Most of it is again going to move as a pack. Within this space, we have liked the large cap pharma, but of course, we did like some of the second tier ones like Orchid etc which had a reasonable run. This is a sector where you buy when you have nothing else to buy because most of these companies have reached a reasonable level of maturity and they may not have huge blow out growth numbers. In context of where the markets are going, this sector does offer comfort. Of that, we like the fallen angel which was Ranbaxy. Having doubled, I doubt if there is a great deal of upside left in this stock. Although, I do not think it can go back to Rs. 250 that easily but but this is a space that will not fall as much as the rest of the more volatile sectors or the high beta sectors. It is more of a defensive call rather than the desire to make actual absolute returns in a lot of these stocks because I doubt if that is really going to come through that easily. Unless you buy unloved ones like the Ranbaxy, Orchid and Sun Pharma of the world, I doubt if you will make a huge amount of absolute return but you will definitely make outperformance returns.

What do you feel is overvalued right now?
The entire infra realty and metal space definitely looks overvalued. A lot of metal stocks are trading at markets caps higher than their market caps at the peak of the cycle and I see no reason to make out that case just yet. Infra, metals, realty have plenty of room on the downside. To some degree, I would probably put even banks in that category because looking at the inflation situation and looking at the fact that credit growth may not be as good, some of the valuation on the banking space do not look that attractive now. These are the sectors that you would probably want to be more cautious on rather than the ITs and the pharmas and the autos.

What about the smaller sectors like aviation, textiles? We have also seen logistics perk up, some of those stocks that are exposed to the railways to a certain extent. Any of those look interesting right now? Also, what about the smaller metals space like pipe manufacturers because this is a space which has not moved up just as much as in terms of valuation as the rest of the market has?
I do not look at small caps, so I really cannot comment on a pipe manufacturer or anything of that sort. Aviation looks interesting. Aviation stocks have done well and the traffic on that front looks again like the auto story. It looks to have reached a certain level of momentum which will not be very volatile on the downside at least. That space looks good and our take is that oil prices are definitely going to go down over the next six months time. There will be no real upward risk on price of fuel going up for these carriers. Aviation looks definitely very interesting but I have no take on the other smaller sectors you mentioned.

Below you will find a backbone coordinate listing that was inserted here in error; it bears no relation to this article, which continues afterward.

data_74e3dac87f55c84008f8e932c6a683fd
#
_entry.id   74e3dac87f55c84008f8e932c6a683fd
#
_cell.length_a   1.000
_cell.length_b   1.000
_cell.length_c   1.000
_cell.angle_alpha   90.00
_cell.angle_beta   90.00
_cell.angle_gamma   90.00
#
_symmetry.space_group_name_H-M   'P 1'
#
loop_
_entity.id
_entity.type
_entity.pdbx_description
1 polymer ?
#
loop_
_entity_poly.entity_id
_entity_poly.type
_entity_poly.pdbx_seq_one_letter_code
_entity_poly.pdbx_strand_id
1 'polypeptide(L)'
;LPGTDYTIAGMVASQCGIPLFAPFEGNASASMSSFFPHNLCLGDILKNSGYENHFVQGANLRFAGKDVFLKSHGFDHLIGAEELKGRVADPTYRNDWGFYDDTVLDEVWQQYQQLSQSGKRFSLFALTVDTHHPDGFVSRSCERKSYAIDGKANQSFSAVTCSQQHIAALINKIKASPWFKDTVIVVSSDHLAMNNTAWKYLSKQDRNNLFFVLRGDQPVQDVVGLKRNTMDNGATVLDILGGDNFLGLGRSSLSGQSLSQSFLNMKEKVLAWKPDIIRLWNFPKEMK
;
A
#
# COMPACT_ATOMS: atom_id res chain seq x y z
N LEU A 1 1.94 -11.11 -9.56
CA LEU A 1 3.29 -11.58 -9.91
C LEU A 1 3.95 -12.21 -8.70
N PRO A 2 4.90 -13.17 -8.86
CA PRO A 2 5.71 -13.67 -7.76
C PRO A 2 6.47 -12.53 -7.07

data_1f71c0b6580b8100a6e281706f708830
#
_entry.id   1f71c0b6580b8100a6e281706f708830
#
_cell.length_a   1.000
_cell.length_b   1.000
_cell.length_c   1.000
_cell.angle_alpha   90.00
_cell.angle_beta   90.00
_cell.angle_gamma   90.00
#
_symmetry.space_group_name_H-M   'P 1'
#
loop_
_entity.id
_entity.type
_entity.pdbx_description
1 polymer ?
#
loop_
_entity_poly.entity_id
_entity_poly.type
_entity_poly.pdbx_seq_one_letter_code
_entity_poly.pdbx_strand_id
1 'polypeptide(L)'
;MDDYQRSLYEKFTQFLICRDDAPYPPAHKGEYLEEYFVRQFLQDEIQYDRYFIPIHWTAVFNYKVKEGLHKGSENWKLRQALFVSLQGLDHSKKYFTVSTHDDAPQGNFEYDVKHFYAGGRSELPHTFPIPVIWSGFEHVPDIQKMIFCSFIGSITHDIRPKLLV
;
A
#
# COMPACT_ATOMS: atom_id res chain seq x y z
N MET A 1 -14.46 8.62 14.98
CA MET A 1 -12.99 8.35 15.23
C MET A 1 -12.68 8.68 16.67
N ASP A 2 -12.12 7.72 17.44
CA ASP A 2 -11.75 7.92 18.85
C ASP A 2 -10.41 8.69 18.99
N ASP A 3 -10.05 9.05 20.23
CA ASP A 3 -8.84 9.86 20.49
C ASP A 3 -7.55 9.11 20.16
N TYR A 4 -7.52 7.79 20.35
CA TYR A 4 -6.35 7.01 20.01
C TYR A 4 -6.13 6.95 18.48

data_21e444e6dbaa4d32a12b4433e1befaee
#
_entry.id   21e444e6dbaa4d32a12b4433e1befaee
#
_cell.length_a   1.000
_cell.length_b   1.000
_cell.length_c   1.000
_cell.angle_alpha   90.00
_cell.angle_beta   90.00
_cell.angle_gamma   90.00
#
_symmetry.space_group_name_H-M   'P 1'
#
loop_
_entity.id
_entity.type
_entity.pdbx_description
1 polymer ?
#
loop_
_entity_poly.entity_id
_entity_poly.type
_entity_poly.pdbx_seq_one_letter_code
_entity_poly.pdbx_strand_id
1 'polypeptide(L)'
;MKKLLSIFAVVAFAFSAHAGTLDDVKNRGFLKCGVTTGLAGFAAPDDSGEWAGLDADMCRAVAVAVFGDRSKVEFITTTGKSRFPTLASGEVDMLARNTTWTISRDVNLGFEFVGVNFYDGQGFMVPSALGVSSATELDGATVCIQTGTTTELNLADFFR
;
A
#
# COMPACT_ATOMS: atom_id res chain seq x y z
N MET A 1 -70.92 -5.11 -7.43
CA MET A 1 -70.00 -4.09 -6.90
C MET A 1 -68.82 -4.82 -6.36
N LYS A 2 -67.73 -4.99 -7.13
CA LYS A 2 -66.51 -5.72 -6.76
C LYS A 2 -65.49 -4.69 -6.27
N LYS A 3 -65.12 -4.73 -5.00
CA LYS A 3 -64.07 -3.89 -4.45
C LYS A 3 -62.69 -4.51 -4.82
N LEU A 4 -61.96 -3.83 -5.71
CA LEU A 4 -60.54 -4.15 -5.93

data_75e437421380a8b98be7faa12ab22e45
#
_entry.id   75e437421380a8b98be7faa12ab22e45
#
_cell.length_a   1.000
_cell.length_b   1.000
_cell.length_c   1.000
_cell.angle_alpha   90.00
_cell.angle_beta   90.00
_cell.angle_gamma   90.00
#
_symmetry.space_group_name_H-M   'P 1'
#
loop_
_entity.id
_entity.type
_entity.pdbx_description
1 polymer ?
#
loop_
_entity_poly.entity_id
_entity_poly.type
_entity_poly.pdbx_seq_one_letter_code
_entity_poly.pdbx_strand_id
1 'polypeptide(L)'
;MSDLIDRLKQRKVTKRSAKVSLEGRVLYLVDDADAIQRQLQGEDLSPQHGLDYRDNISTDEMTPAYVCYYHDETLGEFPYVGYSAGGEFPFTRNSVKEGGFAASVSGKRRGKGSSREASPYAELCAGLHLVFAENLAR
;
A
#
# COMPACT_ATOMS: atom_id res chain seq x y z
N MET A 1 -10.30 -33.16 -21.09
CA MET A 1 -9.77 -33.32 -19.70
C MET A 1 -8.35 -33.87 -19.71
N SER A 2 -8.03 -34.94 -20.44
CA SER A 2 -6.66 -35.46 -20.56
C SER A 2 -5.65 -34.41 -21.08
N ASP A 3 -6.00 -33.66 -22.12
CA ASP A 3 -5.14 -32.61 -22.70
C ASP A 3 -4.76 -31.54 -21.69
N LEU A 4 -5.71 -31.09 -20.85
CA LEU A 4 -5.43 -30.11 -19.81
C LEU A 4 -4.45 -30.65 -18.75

What about oil and gas and this whole big thing about the Kirit Parikh Committee report, the subsidy burden? In today's Economic Times we have Mr. PMS Prasad's speech saying that price deregulation needs to be the order of the day. You think it would be a good play? You think if this is something that might happen in the next one year?
I pay no attention to all these committee reports. Again they have been coming from the time I have been born. They will keep coming till the time I depart from Mother Earth. So by and large, ultimately it is the Prime Minister's call and that will be a political call. Subsidies should not be removed in the entire sector. Subsidies in general should not be removed whether it is for fertiliser, whether it is for food or whether it is for oil. Subsidies should remain because that is a huge buffer that the government provides to citizens of the country that it will take the burden off price fluctuations onto itself at least to a very large extent and not burden us with those fluctuations. If subsidies were to go and consumers, whether it is industrial or individual, were to start paying market risk with everything, consumption in India would drop through the floor and I do not think that is a very very palatable thing at all. It is better if the big brother takes deficit on its books and leaves the consumer's balance sheet intact rather than shifting its deficits onto consumer books. I am a big believer in subsidies and that is my position on that.

In a falling market, do you feel anything is a value buy at this point of time in the heavyweights that you focus on?
The sectors look good because they have value. If you just take an example of Bajaj Auto. The stock has done very well and still continues to look very reasonably valued. I do not think you can find too many quality companies of that pedigree trading at the valuations it is and given the growths that it is delivering. Bajaj Auto is quite inexpensive, the stock has done well and despite doing well, the stock is still inexpensive, that is a surprising thing.

Talking about falling stocks, we have not discussed Bharti Airtel, trading at 275-280. Of course it has recovered from those lows but do you think it is a value pick now?
This is a sector we have been negative on from 2007 end, if I recollect correctly. The first round of shock from the sector came by way of the tariff cuts. Once the cosy monopoly went, new players came in, they had to grab market share from people. Market's growth while it is there, it is still coming at the low end of the spectrum by way of the ARPUs, so they really have to scramble to take high value customers or high paying customers away from the incumbents which is offering very very attractive rates.